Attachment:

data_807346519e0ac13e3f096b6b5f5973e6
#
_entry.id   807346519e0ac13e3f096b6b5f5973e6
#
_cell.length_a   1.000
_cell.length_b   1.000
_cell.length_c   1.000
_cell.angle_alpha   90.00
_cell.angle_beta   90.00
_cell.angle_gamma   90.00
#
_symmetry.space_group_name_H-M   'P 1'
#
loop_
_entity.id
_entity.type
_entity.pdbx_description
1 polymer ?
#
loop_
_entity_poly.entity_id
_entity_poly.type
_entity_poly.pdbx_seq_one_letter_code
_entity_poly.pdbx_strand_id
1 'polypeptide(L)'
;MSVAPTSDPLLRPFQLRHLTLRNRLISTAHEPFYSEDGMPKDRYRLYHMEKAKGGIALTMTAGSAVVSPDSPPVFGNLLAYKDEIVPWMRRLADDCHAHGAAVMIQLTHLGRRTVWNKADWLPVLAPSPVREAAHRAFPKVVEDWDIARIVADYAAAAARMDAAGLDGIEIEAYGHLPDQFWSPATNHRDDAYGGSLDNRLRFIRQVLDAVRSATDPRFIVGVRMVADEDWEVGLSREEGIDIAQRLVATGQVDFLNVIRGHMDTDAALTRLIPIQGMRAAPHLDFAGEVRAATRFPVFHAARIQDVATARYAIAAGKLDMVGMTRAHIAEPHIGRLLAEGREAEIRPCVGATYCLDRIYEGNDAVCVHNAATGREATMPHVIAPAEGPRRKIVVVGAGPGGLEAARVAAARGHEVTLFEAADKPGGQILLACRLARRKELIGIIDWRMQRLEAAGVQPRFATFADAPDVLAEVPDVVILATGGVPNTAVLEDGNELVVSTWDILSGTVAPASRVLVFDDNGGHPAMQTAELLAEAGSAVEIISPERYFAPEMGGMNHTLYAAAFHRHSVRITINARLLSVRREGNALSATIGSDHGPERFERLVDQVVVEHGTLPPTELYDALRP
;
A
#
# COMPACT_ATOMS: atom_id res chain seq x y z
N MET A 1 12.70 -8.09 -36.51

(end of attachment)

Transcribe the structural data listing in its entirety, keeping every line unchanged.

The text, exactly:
data_807346519e0ac13e3f096b6b5f5973e6
#
_entry.id   807346519e0ac13e3f096b6b5f5973e6
#
_cell.length_a   1.000
_cell.length_b   1.000
_cell.length_c   1.000
_cell.angle_alpha   90.00
_cell.angle_beta   90.00
_cell.angle_gamma   90.00
#
_symmetry.space_group_name_H-M   'P 1'
#
loop_
_entity.id
_entity.type
_entity.pdbx_description
1 polymer ?
#
loop_
_entity_poly.entity_id
_entity_poly.type
_entity_poly.pdbx_seq_one_letter_code
_entity_poly.pdbx_strand_id
1 'polypeptide(L)'
;MSVAPTSDPLLRPFQLRHLTLRNRLISTAHEPFYSEDGMPKDRYRLYHMEKAKGGIALTMTAGSAVVSPDSPPVFGNLLAYKDEIVPWMRRLADDCHAHGAAVMIQLTHLGRRTVWNKADWLPVLAPSPVREAAHRAFPKVVEDWDIARIVADYAAAAARMDAAGLDGIEIEAYGHLPDQFWSPATNHRDDAYGGSLDNRLRFIRQVLDAVRSATDPRFIVGVRMVADEDWEVGLSREEGIDIAQRLVATGQVDFLNVIRGHMDTDAALTRLIPIQGMRAAPHLDFAGEVRAATRFPVFHAARIQDVATARYAIAAGKLDMVGMTRAHIAEPHIGRLLAEGREAEIRPCVGATYCLDRIYEGNDAVCVHNAATGREATMPHVIAPAEGPRRKIVVVGAGPGGLEAARVAAARGHEVTLFEAADKPGGQILLACRLARRKELIGIIDWRMQRLEAAGVQPRFATFADAPDVLAEVPDVVILATGGVPNTAVLEDGNELVVSTWDILSGTVAPASRVLVFDDNGGHPAMQTAELLAEAGSAVEIISPERYFAPEMGGMNHTLYAAAFHRHSVRITINARLLSVRREGNALSATIGSDHGPERFERLVDQVVVEHGTLPPTELYDALRP
;
A
#
# COMPACT_ATOMS: atom_id res chain seq x y z
N MET A 1 12.70 -8.09 -36.51